Norm Coleman Backs GOP Outreach To Latinos

MIAMI (AP) — A Republican group that includes former Florida Gov. Jeb Bush on Thursday kicks off its efforts to improve the party’s outreach to Hispanic voters, many of whom have criticized Republicans for using harsh rhetoric to attack illegal immigration.

The new Hispanic Action Network convenes for a two-day policy conference starting Thursday evening that will feature several high-ranking Republicans and focus on issues such as trade, immigration, media outreach and education.

The group is among a growing number of Republican organizations reaching out to Hispanics in advance of next year’s presidential election.

Former Minnesota Sen. Norm Coleman, whose American Action Network funneled more than $30 million in campaign funds to Republicans in about 30 congressional races last year, is backing the new group’s efforts.

With the Latino population growing in swing states such as Nevada, Colorado and Florida, Republicans need to chip away at Hispanics’ overall 2-1 preference for Democrats to have any hope of capturing the presidency.

Democrats are confident their party’s efforts on health care, education and the economy will appeal to Hispanic voters, whom they believe have been turned off by some of the GOP tactics.

But Bush and other Republicans have long maintained their party is a natural fit for Hispanics, particularly recent immigrants. They cite the party’s social conservatism, anti-abortion stance and support for private school vouchers and lower taxes. Voters last year elected Latino Republicans to prominent posts, including Florida Republican U.S. Sen. Marco Rubio and New Mexico Gov. Susana Martinez.

Bush, who met his Mexican-born wife Columba when he taught English in her homeland, said the party needs to become more engaged in the Hispanic community — and not just during election years.

“It’s about more than running ads in the Spanish-language media,” said Bush, who speaks fluent Spanish. “It’s also about showing people you want them to be part of the effort, putting in the time even when people aren’t looking…it means using rhetoric that doesn’t turn people off.”

House Speaker Newt Gingrich, a possible 2010 presidential candidate, announced a similar effort in Washington, D.C., last month with his Americanos group. The conservative think tank, the Heritage Foundation, also now has a Spanish Web site, Meanwhile, Alfonso Aguilar, former President George W. Bush’s first citizenship and immigration czar, now runs the Latino Partnership for Conservative Principles.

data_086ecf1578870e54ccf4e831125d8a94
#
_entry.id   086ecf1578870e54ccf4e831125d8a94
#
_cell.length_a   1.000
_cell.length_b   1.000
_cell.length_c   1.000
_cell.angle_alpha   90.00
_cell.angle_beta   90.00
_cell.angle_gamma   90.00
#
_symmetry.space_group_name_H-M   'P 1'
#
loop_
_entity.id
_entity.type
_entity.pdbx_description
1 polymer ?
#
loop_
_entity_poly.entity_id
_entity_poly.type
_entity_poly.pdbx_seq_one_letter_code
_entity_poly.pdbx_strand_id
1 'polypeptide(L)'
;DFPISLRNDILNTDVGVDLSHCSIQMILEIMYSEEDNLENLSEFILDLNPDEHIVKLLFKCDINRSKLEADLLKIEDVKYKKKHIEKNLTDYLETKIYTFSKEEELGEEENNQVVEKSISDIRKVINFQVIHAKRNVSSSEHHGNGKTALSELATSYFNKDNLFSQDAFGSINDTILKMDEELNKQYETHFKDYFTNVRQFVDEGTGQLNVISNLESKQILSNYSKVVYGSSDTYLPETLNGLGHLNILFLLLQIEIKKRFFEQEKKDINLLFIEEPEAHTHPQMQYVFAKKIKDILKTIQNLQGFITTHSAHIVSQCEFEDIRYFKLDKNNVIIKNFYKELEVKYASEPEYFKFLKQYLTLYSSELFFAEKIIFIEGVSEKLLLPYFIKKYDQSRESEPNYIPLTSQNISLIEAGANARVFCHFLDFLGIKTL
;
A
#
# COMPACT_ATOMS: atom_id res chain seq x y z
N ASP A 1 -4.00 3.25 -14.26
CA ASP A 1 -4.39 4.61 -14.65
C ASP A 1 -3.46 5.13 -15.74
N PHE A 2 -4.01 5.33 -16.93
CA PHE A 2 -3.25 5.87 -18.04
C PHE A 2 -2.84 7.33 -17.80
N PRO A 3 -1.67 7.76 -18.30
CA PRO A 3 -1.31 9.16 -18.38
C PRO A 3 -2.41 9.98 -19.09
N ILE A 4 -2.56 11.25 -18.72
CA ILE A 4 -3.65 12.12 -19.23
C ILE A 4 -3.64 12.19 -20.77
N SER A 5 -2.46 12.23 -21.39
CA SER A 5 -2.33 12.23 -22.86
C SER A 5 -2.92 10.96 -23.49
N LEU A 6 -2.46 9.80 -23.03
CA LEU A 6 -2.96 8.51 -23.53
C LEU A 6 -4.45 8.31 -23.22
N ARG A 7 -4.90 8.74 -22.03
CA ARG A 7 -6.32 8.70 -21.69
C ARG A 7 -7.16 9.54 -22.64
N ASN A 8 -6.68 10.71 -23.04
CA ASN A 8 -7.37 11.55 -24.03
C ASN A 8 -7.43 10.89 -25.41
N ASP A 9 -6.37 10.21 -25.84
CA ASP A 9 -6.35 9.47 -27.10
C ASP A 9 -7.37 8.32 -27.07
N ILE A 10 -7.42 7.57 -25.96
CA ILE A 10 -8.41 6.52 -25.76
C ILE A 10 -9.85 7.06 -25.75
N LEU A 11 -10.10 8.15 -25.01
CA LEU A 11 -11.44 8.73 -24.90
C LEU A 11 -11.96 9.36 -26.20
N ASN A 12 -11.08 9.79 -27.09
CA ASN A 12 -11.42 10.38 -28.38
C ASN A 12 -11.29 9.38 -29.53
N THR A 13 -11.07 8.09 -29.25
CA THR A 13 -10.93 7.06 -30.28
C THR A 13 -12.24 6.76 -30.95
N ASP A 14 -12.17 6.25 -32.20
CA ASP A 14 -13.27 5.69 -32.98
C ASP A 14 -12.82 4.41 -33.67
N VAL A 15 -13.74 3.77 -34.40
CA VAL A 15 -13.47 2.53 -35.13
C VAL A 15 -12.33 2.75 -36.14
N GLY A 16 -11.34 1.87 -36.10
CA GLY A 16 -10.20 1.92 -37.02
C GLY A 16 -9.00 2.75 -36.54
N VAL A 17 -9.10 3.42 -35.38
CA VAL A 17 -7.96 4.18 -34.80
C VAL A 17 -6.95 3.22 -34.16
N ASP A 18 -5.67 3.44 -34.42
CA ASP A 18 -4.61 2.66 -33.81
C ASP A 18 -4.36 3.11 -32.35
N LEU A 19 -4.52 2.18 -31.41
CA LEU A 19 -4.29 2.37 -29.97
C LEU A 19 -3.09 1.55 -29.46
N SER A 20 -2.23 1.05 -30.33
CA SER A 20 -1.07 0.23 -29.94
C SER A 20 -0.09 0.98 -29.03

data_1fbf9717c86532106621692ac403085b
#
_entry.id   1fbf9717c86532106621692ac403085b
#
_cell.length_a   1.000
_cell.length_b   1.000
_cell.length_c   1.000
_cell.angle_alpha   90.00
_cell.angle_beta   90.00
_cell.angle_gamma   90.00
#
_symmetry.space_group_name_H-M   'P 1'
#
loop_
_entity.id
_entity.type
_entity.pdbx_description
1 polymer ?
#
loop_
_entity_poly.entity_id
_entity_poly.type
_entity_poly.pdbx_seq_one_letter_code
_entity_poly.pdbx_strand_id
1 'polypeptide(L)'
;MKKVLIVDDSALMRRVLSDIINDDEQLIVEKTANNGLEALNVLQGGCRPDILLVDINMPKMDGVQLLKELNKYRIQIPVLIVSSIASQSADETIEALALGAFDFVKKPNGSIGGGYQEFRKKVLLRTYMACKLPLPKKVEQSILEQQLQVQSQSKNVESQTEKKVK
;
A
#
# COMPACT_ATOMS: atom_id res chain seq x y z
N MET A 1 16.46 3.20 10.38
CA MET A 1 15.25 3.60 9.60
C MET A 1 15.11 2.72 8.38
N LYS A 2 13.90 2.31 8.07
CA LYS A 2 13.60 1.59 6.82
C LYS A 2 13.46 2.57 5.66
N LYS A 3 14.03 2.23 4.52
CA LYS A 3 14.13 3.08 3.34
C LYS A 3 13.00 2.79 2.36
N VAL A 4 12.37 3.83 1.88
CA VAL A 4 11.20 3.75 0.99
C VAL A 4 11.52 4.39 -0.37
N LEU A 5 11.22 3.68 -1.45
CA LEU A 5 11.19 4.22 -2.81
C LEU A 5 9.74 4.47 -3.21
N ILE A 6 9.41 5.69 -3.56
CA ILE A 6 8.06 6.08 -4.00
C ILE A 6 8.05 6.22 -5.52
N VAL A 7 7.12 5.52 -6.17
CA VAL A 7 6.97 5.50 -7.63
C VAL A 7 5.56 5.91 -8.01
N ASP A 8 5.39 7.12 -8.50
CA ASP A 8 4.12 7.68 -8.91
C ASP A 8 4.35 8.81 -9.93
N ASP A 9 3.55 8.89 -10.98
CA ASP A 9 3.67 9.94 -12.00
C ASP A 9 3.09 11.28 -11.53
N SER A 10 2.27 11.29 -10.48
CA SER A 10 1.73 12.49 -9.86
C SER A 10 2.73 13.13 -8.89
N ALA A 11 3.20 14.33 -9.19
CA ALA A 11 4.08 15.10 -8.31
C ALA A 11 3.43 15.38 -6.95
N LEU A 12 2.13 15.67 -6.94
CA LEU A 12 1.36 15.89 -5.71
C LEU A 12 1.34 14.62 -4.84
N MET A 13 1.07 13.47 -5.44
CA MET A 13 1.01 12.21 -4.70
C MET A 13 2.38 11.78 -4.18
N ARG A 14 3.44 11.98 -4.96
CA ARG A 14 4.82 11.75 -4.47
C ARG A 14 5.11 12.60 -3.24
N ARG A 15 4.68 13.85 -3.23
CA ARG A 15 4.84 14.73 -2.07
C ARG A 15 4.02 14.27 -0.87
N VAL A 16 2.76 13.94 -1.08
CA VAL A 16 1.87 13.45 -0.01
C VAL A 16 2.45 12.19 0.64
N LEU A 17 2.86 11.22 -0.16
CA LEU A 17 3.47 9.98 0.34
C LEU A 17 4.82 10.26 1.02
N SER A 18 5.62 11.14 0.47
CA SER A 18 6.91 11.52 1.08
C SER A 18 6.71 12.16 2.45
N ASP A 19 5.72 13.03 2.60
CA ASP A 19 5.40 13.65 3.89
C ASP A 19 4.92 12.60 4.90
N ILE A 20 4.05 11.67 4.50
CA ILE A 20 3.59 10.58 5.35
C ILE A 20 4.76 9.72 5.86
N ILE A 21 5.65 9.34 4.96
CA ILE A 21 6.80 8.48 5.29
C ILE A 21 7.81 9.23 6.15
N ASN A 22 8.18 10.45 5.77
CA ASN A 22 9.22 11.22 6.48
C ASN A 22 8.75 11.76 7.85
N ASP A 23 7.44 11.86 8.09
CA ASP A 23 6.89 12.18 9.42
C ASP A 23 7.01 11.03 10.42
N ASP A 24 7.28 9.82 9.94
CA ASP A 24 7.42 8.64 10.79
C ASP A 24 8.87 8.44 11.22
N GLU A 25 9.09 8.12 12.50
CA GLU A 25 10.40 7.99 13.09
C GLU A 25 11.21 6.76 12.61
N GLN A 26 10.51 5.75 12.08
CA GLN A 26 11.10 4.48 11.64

The former president, who is Jeb Bush’s brother, had a stronger and more successful Hispanic outreach program than almost any other national Republican.

Jeb Bush told The Associated Press on Tuesday “the more the merrier” as far as outreach programs go. Unlike Gingrich, he says, he has ruled out running for president in 2012.

As for potential Republican candidates for president in 2012, only former Minnesota Gov. Tim Pawlenty is scheduled to speak at the conference.

But Republican groups have their work cut out for them following an election year in which Republican Senate candidate Sharon Angle of Nevada ran ads portraying illegal immigrants as thuggish gang members, and Hispanic voters overwhelmingly sided with Sen. Michael Bennet against Republican Ken Buck, a former county prosecutor who had tried to deport more illegal immigrants by seizing income-tax returns from accountants that catered to Spanish speakers. The plan was later thrown out by a court.

The House Republican leadership took a symbolic step toward bridging the gap with Latinos last week in bypassing Republican Rep. Steve King of Iowa as the next chairman of the Judiciary Committee’s subcommittee on immigration. King once suggested on the House floor that an electrified border fence would stop illegal immigrants, likening it to the practice used to corral livestock.

“Obviously there was a message sent with Steve King not being selected for chair,” Aguilar said. “But now the question is beyond ending harsh rhetoric: Will they actively propose a conservative proposal that goes beyond border control and domestic enforcement to a temporary work status.”

As president, George W. Bush unsuccessfully pushed for sweeping immigration reform. But so far, the only new Republican proposal on immigration has come from a group of state lawmakers who are hoping for a Supreme Court ruling that would end the granting of automatic citizenship to the children of illegal immigrants.

Simon Rosenberg, head of the liberal-leaning NDN organization, applauded the efforts of Republicans such as Jeb Bush to reach Latinos.

“It would be bad for the Latino community to only have one political party working with them,” he said.

But Rosenberg questioned the notion that Hispanics have more in common with conservatives than Democrats, noting that many Hispanics lack health insurance and will benefit from the Democrats’ recent health care overhaul.

He said the GOP needs more than improved outreach.

“There is a reactionary strain in the Republican Party that is angry about how the country is changing,” he added, referring to the effects of immigration. “We are moving toward a majority nonwhite country. That is very difficult for some people to accept. And those people tend to be more Republican.”

Bush and Gingrich support comprehensive immigration reform, but GOP leadership must still satisfy those who want to focus solely on border security, including Florida Gov. Rick Scott, who backs legislation modeled on Arizona’s law that requires immigrants to carry papers proving they are in the country legally and police officers to check the status of anyone they believe is in the country illegally. A judge has placed those provisions on hold pending hearings on their constitutionality.

Scott will be among the keynote speakers Thursday night at the conference in the Miami suburb of Coral Gables. Others include the co-chair, former Commerce Secretary Carlos Gutierrez, as well as Puerto Rican Gov. Luis Fortuno, former Colombian President Alvaro Uribe and Texas Sen. John Cornyn.